This is the problem that John Serle was contemplating when he creating the Chinese Room thought experiment. Searle was criticizing people who were trying to develop artificial intelligence by pointing out that creating a robot that could interact with the world in seemingly intelligent ways, would not necessarily make it conscious, it would not be aware. If a machine could convincingly simulate intelligent conversation, it wouldn’t actually “understand” that conversation because it was just manipulating symbols based on predefined rules. Here is how he put it. Imagine there is a man in a room. Through one end of the room slips of paper are passed in. These slips of paper contain Chinese characters (questions or statements). The man in the room has filing cabinets full of instructions that allow him to match up the Chinese characters passed in the room, and they give him further instructions to create a new set of characters and pass them out of the room. The end result is that this process stimulates a conversation in Chinese with the people outside the room. Make this process as complicated as you want. To account for the fact that the same sentence can often lead to varying responses, have the slips of paper contain a serial number that acts as the “current state of the system”, causing the man in the room to go to a different filing cabinet based on the current state, and thus produce a different response. The point is that even though a conversation is occurring, the man the room in no way understands Chinese. Seemingly intelligent behavior does not necessitate real intelligence.

There are a few responses to this. One of which states that while the man himself is does not understand Chinese, the room as a whole does (man, cabinets, paper, pens, and all). This seems like a pretty silly response, how is it exactly that a room can be intelligent? Can anyone honestly suggest the room understands anything? But Searle plays along and says, okay, try this: take the entire contents of the room, all the instructions, and have the man memorize every single one (for the sake of the experiment, imagine this can be done). Now the entire system is inside the man. People pass him pieces of paper, he writes meaningless symbols on other pieces of paper based on the rules he memorized, and hands them back. To other people, it would seem that this man understands Chinese, but this is obviously not the case.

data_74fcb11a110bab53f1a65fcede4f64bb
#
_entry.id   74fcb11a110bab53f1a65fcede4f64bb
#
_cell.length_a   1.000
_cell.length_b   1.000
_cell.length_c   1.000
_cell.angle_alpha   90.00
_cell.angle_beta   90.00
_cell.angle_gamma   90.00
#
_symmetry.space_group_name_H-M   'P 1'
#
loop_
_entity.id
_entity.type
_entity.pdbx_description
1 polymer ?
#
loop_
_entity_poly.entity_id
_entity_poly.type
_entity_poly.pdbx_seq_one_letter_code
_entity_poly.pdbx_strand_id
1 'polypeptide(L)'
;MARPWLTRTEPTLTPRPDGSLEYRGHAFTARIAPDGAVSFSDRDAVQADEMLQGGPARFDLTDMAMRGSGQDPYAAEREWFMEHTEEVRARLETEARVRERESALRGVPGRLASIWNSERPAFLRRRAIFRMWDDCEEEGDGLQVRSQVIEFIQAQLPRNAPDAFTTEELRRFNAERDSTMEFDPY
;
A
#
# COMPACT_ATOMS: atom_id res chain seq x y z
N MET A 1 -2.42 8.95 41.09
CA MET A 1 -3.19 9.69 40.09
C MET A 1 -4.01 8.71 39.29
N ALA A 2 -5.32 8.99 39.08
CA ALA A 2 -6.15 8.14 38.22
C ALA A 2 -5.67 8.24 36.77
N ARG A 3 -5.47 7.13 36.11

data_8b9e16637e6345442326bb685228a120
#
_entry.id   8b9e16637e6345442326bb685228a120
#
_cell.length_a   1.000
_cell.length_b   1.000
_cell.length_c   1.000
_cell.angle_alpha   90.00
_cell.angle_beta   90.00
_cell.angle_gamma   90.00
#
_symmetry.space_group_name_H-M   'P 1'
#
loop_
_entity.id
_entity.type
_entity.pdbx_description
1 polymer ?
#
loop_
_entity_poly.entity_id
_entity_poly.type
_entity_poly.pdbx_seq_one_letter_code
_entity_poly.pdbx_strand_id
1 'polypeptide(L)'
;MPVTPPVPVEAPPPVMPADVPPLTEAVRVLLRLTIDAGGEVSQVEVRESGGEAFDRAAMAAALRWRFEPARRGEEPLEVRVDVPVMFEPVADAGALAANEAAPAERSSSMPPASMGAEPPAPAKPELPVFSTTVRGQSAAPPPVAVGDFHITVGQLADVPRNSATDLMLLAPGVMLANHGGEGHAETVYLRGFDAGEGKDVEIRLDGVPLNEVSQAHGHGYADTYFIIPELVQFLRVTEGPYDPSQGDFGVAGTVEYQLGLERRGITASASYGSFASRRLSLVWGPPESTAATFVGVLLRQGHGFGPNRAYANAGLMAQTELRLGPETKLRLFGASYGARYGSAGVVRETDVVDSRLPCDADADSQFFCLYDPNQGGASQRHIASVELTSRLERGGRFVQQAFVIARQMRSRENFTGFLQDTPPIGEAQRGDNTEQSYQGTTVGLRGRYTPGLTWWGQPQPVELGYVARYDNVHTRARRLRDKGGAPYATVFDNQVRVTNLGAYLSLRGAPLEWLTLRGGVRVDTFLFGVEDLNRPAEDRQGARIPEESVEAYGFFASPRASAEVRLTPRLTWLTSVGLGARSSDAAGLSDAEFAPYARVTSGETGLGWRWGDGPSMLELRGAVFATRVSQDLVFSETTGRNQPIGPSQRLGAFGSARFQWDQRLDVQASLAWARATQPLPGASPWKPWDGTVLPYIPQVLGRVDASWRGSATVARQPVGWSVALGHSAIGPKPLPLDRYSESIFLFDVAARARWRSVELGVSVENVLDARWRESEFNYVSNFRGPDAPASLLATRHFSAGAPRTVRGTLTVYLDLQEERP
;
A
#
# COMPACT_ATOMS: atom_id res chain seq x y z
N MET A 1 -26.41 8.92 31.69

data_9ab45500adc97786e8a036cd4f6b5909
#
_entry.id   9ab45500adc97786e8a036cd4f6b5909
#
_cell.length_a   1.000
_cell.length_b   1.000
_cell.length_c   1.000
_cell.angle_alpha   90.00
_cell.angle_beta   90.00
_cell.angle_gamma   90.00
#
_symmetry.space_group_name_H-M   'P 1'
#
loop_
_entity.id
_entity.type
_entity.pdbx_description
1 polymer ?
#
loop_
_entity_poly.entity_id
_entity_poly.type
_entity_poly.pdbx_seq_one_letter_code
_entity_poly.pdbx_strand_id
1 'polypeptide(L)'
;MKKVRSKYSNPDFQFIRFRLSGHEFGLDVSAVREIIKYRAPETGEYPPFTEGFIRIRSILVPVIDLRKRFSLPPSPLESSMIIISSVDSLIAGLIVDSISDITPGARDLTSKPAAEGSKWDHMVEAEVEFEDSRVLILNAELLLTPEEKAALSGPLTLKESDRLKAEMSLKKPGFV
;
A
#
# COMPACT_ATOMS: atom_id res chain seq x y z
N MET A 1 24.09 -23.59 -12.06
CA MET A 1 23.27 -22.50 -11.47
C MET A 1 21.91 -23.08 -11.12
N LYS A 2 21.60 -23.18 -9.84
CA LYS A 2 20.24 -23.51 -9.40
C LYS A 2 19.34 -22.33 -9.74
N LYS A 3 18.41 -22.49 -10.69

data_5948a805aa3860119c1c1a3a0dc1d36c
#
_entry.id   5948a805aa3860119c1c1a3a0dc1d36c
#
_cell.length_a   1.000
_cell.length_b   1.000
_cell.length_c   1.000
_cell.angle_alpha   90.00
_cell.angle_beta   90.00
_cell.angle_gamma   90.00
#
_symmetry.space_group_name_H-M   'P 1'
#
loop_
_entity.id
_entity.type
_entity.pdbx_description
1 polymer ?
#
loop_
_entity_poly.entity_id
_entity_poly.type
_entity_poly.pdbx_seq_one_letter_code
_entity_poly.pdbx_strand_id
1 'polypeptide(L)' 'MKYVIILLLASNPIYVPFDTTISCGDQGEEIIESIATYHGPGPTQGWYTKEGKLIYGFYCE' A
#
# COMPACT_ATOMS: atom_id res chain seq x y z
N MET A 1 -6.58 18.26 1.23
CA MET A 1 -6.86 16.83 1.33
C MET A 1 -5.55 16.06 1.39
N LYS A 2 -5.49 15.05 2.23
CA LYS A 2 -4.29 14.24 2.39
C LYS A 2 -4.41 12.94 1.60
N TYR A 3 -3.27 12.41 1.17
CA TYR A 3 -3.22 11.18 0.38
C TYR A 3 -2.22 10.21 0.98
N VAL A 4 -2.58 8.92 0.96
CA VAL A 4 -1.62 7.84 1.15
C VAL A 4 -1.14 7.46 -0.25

A more substantial reply to Searle invokes the fact that language is something that is understood by embodied agents, not by rooms that pieces of paper are slipped into. It is the complex social nature of interaction with other people and things in the world that language emerges from. These replies say to embed the Chinese room in a robot and give it sensory organs and a way to interact with other people and that who is to say it’s not intelligent. Well, Searle, that’s who. He argues that the behavior is seemingly intelligent, but since we know that under the hood what is going on is meaningless symbol manipulation there is no true representation or intelligence. Whether the robot is interacting or not doesn’t change that fact.

It seems we’ve hit an impasse. We can’t figure out how to grant a machine intelligence, as simply manipulating symbols does not bestow intelligence, does not make them meanginful. And yet these same arguments seem to hold up against us intelligent humans, and we have to begin wondering at this point, what exactly are the criteria (the necessary and sufficient conditions) for understanding language? We can’t just say that humans understand language because we are conscious…because that just begs the question, how does consciousness arise from simple biological processes? So what do you think? What are some ways for us to get out of this problem? How can we account for our human ability to understand language, to ‘represent’ the meaning of words as cognitive scientists would say? The implications of this are far reaching, both for the ability to construct intelligent robotic systems, but more importantly, for understanding the very fundamental nature of human cognition. My next post will explore some ways of thinking about this question that I find more promising. In the mean time, what are your thoughts? How would you reply to Searle’s Chinese Room thought experiment?

Read the follow up post on language acquisition and development!